Three years ago, a foodie friend recommended the 1985 Japanese film Tampopo, a self-styled “ramen western.” I wasn’t a foodie and I didn’t much care for ramen, so I ignored him. Now dinner has become the thrilling climax of every locked-down day, and my most sensual aesthetic encounters come from the watermelon radishes and candy cane beets that I buy at the farmer’s market. This weekend, I realized that the time had come for me to watch Tampopo—after dinner, of course.
At the beginning of the film, a laconic trucker named Gorō, a Robert Mitchum type in a plaid shirt and cowboy hat, stops for a bite at a dingy roadside ramen shop. He soon finds that the proprietress, Tampopo, is in need of help: her customers are drunks and her ramen is no good. Gorō provokes a belligerent regular by lobbing a slice of naruto, a scalloped white round of fish paste with a candy-pink swirl, at him (the ramen shop equivalent of a pie in the face). Gorō loses that fight, but in the process he wins the trust of the charming, beleaguered Tampopo. When he tells her that her noodles have no pizzazz, she begs him to be her teacher.
There’s a lot going on in this film: satire of the Japanese craze for European-style fine dining, comic reappropriation of American Westerns and Kurosawa, criticism of the relegation of women to the least prestigious kinds of cooking. In one of the movie’s many surreal interludes, a dying woman rises from her sickbed to cook one last dinner before expiring. In scenes of what might be termed “ramansplaining,” panels of self-appointed male experts hector a frazzled Tampopo about the proper methods of broth boiling and pork slicing. But in our own moment when the lower half of the face has gone into hiding, its display a new taboo in public spaces, what stands out most of all is Tampopo’s celebration of mouths—often engaged in just the sorts of activities we aren’t allowed these days.
In his effort to teach Tampopo how to make better ramen, Gorō takes her on a tour of rival restaurants. They elbow their way into cramped, steamy spaces in which flocks of happy people are hoovering up noodles, gulping fearlessly from bowls that are pushed casually back once they’re empty. Not even the cooks wear gloves: this is a world without germophobia. Tampopo tricks one chef into divulging his recipe by complaining that the noodles she’s been served are subpar: he frowns, takes her chopsticks, and samples a noodle from her bowl, biting it and letting the other half fall back into the broth before handing the bowl back to her. As they work on finding the perfect ramen, the dauntless Gorō and Tampopo taste noodles from a box that’s just been discarded in front of a restaurant. I shivered with excitement.
The film takes great pleasure in amplifying and embellishing the sounds of people eating: the clank of plates, the rattle of ice, the crunch of curry puffs. Noodles make a magical ping as they disappear into eager mouths. At a European-style hotel restaurant, girls listen as their glamorous, lamé-clad teacher instructs them in the art of silent spaghetti eating. “Even the slightest sound is absolutely taboo abroad!” she warns them. But a spaghetti-slurping European at another table seems to say otherwise. The hungry girls follow his lead. Soon even the teacher is enjoying her spaghetti alle vongole with noisy abandon.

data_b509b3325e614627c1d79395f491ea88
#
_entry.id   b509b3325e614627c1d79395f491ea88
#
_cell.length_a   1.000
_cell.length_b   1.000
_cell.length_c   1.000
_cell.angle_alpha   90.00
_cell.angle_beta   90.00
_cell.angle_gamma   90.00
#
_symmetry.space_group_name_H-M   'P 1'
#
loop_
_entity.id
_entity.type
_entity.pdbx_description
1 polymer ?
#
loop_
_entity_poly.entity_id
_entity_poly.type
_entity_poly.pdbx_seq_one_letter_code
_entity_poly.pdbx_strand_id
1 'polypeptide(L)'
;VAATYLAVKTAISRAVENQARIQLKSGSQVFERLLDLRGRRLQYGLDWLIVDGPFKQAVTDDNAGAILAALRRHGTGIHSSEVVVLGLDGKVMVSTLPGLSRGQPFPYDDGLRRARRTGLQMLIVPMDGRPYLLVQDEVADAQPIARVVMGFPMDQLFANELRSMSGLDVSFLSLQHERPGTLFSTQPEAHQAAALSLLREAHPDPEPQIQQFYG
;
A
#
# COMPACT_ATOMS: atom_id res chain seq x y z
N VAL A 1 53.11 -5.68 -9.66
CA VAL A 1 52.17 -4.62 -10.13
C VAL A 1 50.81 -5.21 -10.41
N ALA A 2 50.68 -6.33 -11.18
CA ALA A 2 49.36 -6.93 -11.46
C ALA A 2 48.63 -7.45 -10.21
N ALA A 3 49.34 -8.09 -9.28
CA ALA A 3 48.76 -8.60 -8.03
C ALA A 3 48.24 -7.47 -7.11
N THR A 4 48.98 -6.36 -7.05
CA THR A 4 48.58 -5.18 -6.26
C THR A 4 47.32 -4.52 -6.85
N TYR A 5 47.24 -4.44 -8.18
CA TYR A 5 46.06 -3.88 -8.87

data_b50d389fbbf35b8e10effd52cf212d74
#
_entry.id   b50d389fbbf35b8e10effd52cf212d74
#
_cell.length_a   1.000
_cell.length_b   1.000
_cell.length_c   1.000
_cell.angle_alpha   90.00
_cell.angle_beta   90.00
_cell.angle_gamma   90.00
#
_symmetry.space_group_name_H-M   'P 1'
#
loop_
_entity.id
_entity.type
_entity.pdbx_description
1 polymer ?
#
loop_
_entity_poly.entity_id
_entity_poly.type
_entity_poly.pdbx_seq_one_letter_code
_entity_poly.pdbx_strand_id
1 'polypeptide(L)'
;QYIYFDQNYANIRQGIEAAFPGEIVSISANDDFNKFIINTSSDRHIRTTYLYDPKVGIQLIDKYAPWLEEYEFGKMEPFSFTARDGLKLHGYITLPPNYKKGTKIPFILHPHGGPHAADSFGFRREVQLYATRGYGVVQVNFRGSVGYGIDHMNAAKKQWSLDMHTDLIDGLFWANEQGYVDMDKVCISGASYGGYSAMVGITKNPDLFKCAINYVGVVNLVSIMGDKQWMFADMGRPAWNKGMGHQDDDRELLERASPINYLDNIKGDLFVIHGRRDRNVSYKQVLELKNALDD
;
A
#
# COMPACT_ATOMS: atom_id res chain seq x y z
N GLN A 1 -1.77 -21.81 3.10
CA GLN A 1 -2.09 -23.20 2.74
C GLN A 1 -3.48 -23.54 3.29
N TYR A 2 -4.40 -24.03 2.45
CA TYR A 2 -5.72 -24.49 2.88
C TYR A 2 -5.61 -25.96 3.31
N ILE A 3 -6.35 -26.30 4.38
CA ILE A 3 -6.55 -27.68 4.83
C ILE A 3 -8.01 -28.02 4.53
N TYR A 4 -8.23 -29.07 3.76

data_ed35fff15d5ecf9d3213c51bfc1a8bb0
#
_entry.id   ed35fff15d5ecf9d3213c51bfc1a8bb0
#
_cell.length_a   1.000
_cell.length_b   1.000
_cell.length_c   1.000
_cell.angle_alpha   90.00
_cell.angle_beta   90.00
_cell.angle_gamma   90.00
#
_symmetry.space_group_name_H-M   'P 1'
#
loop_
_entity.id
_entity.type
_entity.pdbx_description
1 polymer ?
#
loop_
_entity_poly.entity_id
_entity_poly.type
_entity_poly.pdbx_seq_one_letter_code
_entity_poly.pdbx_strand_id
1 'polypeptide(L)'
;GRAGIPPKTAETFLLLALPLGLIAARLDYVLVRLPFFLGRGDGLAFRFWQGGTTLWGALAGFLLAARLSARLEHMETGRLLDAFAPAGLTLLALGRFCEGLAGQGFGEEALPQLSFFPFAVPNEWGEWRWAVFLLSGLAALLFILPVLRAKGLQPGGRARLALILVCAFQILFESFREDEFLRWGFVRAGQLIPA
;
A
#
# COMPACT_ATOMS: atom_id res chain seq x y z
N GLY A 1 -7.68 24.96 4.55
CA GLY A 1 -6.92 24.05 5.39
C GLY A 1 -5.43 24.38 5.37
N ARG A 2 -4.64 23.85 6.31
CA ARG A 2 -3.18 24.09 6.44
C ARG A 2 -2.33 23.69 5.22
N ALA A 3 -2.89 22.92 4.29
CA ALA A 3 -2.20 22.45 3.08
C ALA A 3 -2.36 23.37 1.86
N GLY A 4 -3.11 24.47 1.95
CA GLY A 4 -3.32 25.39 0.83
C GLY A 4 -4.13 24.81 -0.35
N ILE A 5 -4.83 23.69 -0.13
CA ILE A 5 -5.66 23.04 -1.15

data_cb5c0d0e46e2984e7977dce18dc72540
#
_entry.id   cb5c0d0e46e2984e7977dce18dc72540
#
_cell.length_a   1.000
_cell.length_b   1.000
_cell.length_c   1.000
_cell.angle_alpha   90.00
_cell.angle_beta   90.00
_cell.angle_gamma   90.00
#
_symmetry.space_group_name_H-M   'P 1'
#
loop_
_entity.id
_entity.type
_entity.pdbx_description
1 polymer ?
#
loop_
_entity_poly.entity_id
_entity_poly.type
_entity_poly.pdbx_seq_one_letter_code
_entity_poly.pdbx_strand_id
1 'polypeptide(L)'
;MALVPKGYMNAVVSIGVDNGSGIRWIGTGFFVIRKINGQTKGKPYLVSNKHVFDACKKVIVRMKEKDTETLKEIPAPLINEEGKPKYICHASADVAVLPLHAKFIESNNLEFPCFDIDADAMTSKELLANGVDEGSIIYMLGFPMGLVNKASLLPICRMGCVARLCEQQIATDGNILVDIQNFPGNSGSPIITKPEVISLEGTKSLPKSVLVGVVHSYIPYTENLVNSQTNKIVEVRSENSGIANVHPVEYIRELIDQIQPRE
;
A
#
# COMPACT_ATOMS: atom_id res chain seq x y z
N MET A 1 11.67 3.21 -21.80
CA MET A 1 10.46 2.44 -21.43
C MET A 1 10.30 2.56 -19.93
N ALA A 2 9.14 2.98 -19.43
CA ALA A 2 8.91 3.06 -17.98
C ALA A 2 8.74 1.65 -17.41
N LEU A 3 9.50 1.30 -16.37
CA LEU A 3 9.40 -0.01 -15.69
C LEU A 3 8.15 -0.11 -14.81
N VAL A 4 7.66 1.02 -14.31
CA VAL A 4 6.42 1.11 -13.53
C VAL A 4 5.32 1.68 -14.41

Eating is obviously erotic, and the film casts the mouth as the principal sexual organ. In one subplot, a gangster in a white waistcoat has ordered room service. The waiter has hardly made it out the door before the gangster has sprinkled salt and squeezed lemon on his moll’s nipple, licking it off. She dips her breast in a bowl of whipped cream and lowers it to his waiting lips. They pass an egg yolk back and forth between their mouths until it breaks, dripping down the woman’s chin and onto her white lace dress and his cream linen jacket. She faints in ecstasy.
Under normal circumstances, this scene would have been the most titillating moment in the film. But anyone with lemons, eggs, and an in-house lover can reenact it; today, a restaurant is far more exciting than a bedroom. In one of the raciest vignettes, a man buys and eats fresh dumplings on a train, intermittently palpitating his sore gums with his fingers. He’s on his way to the dentist for surgery. Afterwards, he sits in the park licking a soft-serve ice cream cone. When a little boy approaches, he hands the cone over. Soon the boy has plunged his face into the vanilla and chocolate swirls—the ice cream of a stranger! And then there’s a scene where the gangster goes to the beach and asks a young diver for one of the oysters she’s catching. He sucks it straight from the shell, and cuts his mouth. She lets him eat a second oyster out of her hand, and then she licks the blood from his lips. Tampopo’s ode to the oral ends with a shot of a woman breastfeeding on a sunny park bench. As the credits roll, the camera closes in on the blissful face of the firmly latched infant. Suck, slurp, lick, share: these are joys of living.
This is part of “My Quarantine,” a continuing NYR Daily series in which our contributors share how they’re spending their time while social distancing.